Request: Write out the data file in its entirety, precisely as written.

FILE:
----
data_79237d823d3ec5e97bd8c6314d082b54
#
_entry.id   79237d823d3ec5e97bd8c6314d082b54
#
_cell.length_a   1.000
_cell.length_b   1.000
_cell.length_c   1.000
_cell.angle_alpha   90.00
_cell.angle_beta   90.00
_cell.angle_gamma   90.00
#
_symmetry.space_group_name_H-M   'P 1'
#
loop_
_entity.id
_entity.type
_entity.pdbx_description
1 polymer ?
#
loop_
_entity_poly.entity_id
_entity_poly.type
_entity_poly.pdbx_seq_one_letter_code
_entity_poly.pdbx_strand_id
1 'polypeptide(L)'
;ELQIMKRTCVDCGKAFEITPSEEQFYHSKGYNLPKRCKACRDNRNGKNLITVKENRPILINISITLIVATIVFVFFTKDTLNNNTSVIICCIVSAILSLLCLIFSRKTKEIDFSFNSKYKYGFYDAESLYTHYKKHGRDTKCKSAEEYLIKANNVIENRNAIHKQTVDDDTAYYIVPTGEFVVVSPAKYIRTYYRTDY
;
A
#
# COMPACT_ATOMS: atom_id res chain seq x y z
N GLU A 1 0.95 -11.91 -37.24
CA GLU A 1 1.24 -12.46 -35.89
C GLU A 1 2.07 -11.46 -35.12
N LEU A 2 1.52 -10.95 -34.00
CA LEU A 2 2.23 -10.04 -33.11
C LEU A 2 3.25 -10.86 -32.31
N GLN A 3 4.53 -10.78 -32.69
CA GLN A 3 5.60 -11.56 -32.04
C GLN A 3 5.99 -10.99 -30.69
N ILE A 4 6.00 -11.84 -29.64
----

data_79237d823d3ec5e97bd8c6314d082b54
#
_entry.id   79237d823d3ec5e97bd8c6314d082b54
#
_cell.length_a   1.000
_cell.length_b   1.000
_cell.length_c   1.000
_cell.angle_alpha   90.00
_cell.angle_beta   90.00
_cell.angle_gamma   90.00
#
_symmetry.space_group_name_H-M   'P 1'
#
loop_
_entity.id
_entity.type
_entity.pdbx_description
1 polymer ?
#
loop_
_entity_poly.entity_id
_entity_poly.type
_entity_poly.pdbx_seq_one_letter_code
_entity_poly.pdbx_strand_id
1 'polypeptide(L)'
;ELQIMKRTCVDCGKAFEITPSEEQFYHSKGYNLPKRCKACRDNRNGKNLITVKENRPILINISITLIVATIVFVFFTKDTLNNNTSVIICCIVSAILSLLCLIFSRKTKEIDFSFNSKYKYGFYDAESLYTHYKKHGRDTKCKSAEEYLIKANNVIENRNAIHKQTVDDDTAYYIVPTGEFVVVSPAKYIRTYYRTDY
;
A
#
# COMPACT_ATOMS: atom_id res chain seq x y z
N GLU A 1 0.95 -11.91 -37.24
CA GLU A 1 1.24 -12.46 -35.89
C GLU A 1 2.07 -11.46 -35.12
N LEU A 2 1.52 -10.95 -34.00
CA LEU A 2 2.23 -10.04 -33.11
C LEU A 2 3.25 -10.86 -32.31
N GLN A 3 4.53 -10.78 -32.69
CA GLN A 3 5.60 -11.56 -32.04
C GLN A 3 5.99 -10.99 -30.69
N ILE A 4 6.00 -11.84 -29.64